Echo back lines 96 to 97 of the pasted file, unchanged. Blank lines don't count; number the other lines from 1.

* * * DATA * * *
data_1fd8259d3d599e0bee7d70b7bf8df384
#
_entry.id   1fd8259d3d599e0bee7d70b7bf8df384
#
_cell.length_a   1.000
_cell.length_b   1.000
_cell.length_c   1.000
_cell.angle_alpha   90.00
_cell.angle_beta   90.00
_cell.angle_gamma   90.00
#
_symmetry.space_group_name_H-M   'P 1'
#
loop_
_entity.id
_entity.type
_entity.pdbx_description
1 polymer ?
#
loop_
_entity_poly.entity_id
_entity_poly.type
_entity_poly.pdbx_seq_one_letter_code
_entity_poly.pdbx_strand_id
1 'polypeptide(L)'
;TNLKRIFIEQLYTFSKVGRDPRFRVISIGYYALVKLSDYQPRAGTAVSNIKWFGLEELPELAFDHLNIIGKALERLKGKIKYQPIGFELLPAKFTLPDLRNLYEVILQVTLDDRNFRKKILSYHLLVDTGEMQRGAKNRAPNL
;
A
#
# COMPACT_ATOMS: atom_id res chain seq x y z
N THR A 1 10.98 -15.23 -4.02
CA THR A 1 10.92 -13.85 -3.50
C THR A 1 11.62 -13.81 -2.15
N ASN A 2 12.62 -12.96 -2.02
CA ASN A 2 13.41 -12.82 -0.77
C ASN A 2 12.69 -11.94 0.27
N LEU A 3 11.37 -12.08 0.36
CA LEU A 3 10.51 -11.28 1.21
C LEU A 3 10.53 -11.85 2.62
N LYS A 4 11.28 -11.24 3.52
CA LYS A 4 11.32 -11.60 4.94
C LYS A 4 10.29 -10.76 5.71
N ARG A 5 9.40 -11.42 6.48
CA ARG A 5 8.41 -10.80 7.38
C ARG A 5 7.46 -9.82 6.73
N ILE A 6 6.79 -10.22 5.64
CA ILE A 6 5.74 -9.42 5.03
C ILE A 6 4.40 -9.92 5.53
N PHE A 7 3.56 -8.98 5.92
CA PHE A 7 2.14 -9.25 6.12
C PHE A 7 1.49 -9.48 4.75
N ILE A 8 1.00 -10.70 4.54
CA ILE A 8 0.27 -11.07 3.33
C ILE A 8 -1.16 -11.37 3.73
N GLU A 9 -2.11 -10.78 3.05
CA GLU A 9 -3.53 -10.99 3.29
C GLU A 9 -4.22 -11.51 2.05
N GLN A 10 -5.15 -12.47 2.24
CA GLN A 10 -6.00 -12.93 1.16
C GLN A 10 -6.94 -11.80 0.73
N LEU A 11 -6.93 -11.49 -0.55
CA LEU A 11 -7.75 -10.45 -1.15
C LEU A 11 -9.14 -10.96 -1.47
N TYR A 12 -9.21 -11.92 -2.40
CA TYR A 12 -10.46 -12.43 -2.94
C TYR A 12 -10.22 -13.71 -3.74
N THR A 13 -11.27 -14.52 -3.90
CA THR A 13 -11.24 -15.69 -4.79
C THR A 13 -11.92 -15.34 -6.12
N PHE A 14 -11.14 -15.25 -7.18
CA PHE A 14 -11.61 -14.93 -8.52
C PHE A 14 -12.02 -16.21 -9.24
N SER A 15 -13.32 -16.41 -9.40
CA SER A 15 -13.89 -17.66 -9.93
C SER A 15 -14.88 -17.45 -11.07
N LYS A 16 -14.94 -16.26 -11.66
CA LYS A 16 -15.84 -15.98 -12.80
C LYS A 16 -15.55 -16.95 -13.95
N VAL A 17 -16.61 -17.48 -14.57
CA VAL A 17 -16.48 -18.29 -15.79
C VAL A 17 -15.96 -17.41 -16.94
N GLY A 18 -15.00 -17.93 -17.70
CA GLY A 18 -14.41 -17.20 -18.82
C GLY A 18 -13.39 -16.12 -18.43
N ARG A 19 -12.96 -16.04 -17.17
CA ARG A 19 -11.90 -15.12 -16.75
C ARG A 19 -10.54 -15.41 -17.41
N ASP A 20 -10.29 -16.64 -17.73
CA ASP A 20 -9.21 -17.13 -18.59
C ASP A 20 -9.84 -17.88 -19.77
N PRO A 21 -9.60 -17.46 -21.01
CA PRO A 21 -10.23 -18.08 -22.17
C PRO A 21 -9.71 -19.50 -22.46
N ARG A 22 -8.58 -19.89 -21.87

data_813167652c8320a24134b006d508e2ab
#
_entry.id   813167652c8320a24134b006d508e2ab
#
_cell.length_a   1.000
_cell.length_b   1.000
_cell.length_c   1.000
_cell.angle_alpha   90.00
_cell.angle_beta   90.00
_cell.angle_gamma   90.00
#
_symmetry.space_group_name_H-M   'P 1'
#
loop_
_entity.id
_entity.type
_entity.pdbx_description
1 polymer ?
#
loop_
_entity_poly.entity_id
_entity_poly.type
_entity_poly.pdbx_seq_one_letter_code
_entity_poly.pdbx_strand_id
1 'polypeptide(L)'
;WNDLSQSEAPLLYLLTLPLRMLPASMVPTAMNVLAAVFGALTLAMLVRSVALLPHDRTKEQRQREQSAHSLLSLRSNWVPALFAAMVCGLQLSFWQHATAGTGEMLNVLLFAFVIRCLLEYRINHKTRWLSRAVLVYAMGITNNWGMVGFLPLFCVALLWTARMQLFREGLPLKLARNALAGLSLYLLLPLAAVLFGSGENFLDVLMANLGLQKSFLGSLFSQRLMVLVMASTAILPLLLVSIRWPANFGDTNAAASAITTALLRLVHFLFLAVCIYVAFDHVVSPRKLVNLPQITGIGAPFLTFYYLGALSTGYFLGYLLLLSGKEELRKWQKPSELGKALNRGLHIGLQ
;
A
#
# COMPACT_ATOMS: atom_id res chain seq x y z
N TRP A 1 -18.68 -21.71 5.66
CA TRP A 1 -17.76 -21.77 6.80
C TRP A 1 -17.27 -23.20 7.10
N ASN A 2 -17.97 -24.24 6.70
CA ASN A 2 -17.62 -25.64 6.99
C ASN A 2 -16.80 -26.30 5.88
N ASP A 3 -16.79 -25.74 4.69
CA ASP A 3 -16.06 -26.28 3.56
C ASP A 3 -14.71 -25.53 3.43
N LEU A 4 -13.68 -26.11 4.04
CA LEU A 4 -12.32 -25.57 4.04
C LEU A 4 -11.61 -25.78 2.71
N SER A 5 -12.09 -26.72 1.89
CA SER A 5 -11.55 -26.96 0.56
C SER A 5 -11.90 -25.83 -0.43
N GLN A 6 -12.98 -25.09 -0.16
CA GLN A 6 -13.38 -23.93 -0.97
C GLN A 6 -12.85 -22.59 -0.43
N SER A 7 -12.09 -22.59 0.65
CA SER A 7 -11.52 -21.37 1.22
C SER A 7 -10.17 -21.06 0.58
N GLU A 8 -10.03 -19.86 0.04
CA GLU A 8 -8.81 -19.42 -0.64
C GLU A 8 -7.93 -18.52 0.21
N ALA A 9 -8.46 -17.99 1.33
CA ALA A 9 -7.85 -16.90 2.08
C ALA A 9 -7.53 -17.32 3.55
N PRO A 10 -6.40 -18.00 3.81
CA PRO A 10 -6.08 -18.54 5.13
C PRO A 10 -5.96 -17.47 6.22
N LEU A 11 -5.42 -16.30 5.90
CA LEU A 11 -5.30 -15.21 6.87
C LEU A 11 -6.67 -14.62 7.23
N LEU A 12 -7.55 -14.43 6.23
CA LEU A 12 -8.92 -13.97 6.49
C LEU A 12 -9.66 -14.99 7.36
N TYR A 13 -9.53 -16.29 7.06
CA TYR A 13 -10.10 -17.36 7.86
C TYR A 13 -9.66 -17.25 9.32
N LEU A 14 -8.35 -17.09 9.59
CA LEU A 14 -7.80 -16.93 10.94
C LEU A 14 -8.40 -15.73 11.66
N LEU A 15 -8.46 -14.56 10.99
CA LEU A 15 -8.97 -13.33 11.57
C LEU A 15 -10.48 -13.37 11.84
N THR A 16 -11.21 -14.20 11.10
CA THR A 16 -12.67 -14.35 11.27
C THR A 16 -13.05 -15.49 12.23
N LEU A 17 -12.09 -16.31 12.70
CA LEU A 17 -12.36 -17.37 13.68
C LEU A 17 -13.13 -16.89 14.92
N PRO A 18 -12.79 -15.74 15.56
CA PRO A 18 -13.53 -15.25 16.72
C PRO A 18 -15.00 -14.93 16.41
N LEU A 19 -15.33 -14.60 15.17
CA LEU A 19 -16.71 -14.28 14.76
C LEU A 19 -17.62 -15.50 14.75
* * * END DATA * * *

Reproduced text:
#
_entry.id   813167652c8320a24134b006d508e2ab